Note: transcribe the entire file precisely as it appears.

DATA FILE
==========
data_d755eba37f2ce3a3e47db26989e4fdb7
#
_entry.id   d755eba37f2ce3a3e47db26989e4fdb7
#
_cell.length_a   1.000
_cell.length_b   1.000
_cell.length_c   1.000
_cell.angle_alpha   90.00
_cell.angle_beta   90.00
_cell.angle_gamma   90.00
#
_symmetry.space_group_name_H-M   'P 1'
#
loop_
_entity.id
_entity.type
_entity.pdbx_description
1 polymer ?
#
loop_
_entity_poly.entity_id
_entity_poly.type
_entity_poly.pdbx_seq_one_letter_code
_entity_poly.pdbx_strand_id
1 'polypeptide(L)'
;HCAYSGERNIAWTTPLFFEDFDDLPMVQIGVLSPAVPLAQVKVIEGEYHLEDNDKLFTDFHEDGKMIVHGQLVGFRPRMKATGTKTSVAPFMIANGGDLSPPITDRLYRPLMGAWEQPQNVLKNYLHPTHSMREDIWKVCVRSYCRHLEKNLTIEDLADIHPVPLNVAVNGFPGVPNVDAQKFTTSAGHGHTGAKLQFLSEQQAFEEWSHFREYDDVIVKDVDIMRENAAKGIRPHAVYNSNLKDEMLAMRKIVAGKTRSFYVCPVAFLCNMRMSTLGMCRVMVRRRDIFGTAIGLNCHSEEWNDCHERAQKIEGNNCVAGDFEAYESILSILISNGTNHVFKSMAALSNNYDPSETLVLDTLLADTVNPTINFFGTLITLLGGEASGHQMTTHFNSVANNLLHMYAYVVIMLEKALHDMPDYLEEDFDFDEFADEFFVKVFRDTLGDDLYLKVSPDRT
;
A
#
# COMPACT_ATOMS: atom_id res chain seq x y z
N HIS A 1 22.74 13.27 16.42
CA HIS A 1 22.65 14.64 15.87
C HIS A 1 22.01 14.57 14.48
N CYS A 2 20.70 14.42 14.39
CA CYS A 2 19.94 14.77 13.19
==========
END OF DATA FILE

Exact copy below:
data_d755eba37f2ce3a3e47db26989e4fdb7
#
_entry.id   d755eba37f2ce3a3e47db26989e4fdb7
#
_cell.length_a   1.000
_cell.length_b   1.000
_cell.length_c   1.000
_cell.angle_alpha   90.00
_cell.angle_beta   90.00
_cell.angle_gamma   90.00
#
_symmetry.space_group_name_H-M   'P 1'
#
loop_
_entity.id
_entity.type
_entity.pdbx_description
1 polymer ?
#
loop_
_entity_poly.entity_id
_entity_poly.type
_entity_poly.pdbx_seq_one_letter_code
_entity_poly.pdbx_strand_id
1 'polypeptide(L)'
;HCAYSGERNIAWTTPLFFEDFDDLPMVQIGVLSPAVPLAQVKVIEGEYHLEDNDKLFTDFHEDGKMIVHGQLVGFRPRMKATGTKTSVAPFMIANGGDLSPPITDRLYRPLMGAWEQPQNVLKNYLHPTHSMREDIWKVCVRSYCRHLEKNLTIEDLADIHPVPLNVAVNGFPGVPNVDAQKFTTSAGHGHTGAKLQFLSEQQAFEEWSHFREYDDVIVKDVDIMRENAAKGIRPHAVYNSNLKDEMLAMRKIVAGKTRSFYVCPVAFLCNMRMSTLGMCRVMVRRRDIFGTAIGLNCHSEEWNDCHERAQKIEGNNCVAGDFEAYESILSILISNGTNHVFKSMAALSNNYDPSETLVLDTLLADTVNPTINFFGTLITLLGGEASGHQMTTHFNSVANNLLHMYAYVVIMLEKALHDMPDYLEEDFDFDEFADEFFVKVFRDTLGDDLYLKVSPDRT
;
A
#
# COMPACT_ATOMS: atom_id res chain seq x y z
N HIS A 1 22.74 13.27 16.42
CA HIS A 1 22.65 14.64 15.87
C HIS A 1 22.01 14.57 14.48
N CYS A 2 20.70 14.42 14.39
CA CYS A 2 19.94 14.77 13.19